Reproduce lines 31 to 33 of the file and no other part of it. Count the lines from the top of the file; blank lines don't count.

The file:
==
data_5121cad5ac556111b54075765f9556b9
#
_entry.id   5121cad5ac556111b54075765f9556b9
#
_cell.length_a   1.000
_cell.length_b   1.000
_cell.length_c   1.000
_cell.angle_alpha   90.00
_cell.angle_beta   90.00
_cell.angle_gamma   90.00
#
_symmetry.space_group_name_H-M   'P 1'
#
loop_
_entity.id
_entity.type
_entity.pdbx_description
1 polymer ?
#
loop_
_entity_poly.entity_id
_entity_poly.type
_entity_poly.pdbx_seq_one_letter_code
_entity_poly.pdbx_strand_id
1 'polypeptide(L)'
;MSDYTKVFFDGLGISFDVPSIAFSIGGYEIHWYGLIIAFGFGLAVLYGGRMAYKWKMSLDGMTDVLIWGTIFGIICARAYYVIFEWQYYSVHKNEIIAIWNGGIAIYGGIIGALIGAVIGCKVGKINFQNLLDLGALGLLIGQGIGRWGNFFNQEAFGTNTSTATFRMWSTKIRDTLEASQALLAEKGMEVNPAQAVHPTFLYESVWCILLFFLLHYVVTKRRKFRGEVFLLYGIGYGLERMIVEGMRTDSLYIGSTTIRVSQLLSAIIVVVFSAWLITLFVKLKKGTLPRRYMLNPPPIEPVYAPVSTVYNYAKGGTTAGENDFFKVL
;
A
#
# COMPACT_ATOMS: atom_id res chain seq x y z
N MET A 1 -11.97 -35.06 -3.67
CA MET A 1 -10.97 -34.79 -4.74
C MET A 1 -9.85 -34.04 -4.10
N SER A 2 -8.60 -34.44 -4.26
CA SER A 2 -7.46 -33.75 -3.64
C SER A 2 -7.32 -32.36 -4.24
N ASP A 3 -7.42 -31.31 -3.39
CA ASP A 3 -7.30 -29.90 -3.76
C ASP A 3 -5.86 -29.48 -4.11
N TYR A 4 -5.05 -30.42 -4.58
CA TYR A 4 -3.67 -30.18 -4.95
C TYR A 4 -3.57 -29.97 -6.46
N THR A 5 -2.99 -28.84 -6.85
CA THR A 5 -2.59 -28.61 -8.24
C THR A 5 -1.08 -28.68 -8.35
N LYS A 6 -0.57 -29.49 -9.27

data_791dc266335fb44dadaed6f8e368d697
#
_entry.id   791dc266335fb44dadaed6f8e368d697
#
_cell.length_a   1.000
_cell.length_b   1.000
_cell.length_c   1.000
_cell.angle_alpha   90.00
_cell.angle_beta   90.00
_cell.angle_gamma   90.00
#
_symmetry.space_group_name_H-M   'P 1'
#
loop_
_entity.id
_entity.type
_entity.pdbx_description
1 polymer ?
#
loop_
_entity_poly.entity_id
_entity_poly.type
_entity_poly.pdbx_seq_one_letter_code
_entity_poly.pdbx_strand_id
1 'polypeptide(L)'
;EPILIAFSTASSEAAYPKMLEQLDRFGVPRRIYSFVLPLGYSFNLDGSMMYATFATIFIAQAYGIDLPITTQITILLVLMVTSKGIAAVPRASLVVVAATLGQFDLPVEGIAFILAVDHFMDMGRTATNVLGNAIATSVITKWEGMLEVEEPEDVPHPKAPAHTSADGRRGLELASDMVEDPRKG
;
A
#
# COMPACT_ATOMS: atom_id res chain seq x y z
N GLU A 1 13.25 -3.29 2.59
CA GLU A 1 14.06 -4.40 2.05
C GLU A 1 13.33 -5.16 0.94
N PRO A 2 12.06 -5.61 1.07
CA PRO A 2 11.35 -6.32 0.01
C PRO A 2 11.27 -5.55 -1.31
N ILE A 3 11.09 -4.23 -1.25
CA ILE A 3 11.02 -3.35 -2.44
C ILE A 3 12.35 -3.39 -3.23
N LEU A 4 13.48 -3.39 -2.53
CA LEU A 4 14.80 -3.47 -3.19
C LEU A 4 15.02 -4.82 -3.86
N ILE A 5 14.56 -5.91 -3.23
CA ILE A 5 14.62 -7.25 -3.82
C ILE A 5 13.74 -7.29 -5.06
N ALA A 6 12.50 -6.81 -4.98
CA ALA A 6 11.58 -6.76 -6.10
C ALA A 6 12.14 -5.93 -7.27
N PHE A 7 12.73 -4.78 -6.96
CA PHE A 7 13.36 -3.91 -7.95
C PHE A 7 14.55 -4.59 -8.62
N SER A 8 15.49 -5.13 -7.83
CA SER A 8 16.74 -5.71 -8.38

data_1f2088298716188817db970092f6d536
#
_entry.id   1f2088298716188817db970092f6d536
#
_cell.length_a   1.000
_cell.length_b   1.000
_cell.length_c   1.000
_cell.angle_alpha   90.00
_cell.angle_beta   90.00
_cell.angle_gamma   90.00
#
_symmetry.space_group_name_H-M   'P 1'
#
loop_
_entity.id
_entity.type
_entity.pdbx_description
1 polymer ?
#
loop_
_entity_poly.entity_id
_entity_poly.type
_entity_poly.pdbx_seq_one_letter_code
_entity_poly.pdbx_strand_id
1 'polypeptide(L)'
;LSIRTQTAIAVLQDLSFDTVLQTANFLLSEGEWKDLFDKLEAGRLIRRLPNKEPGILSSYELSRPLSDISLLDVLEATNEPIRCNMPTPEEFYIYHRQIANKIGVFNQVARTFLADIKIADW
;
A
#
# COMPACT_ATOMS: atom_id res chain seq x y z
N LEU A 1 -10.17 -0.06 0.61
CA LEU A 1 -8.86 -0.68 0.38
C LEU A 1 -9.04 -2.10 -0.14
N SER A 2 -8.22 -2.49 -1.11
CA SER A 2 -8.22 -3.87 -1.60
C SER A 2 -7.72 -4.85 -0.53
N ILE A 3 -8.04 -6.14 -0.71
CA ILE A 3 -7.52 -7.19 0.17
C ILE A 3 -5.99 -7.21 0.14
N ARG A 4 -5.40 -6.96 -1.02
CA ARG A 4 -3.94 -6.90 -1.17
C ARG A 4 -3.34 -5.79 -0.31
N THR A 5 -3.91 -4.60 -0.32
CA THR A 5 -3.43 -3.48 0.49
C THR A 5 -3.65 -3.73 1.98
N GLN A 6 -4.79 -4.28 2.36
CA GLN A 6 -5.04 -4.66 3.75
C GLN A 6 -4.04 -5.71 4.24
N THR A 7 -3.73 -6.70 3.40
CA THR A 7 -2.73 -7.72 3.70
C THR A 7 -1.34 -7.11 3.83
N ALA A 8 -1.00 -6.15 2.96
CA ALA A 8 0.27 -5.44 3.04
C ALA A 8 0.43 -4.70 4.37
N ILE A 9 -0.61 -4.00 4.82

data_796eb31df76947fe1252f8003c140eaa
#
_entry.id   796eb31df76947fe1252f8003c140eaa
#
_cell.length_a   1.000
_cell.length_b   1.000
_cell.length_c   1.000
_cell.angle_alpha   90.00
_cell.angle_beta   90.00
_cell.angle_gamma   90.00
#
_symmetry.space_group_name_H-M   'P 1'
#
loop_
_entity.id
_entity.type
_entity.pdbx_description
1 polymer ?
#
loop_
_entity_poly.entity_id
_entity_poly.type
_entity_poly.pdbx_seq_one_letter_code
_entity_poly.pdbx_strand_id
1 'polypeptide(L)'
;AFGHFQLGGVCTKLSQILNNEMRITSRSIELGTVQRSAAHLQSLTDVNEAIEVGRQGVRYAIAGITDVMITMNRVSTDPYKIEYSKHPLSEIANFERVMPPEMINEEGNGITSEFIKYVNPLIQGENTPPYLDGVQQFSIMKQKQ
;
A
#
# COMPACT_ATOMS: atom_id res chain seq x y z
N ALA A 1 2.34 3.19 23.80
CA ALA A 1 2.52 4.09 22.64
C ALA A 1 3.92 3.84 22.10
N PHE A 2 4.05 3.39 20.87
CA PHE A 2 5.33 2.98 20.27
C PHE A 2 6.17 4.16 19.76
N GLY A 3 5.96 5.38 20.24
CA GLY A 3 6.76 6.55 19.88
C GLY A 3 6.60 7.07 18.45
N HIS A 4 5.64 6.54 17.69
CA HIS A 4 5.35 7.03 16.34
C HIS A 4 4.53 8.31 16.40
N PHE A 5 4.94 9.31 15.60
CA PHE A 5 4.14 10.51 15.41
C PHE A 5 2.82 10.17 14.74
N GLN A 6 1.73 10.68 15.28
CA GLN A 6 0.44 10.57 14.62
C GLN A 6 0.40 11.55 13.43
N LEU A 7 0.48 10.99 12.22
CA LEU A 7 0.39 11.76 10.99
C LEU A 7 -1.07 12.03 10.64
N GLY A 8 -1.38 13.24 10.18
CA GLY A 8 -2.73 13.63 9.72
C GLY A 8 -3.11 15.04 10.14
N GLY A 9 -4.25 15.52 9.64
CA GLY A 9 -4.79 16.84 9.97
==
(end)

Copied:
N MET A 1 -11.97 -35.06 -3.67
CA MET A 1 -10.97 -34.79 -4.74
C MET A 1 -9.85 -34.04 -4.10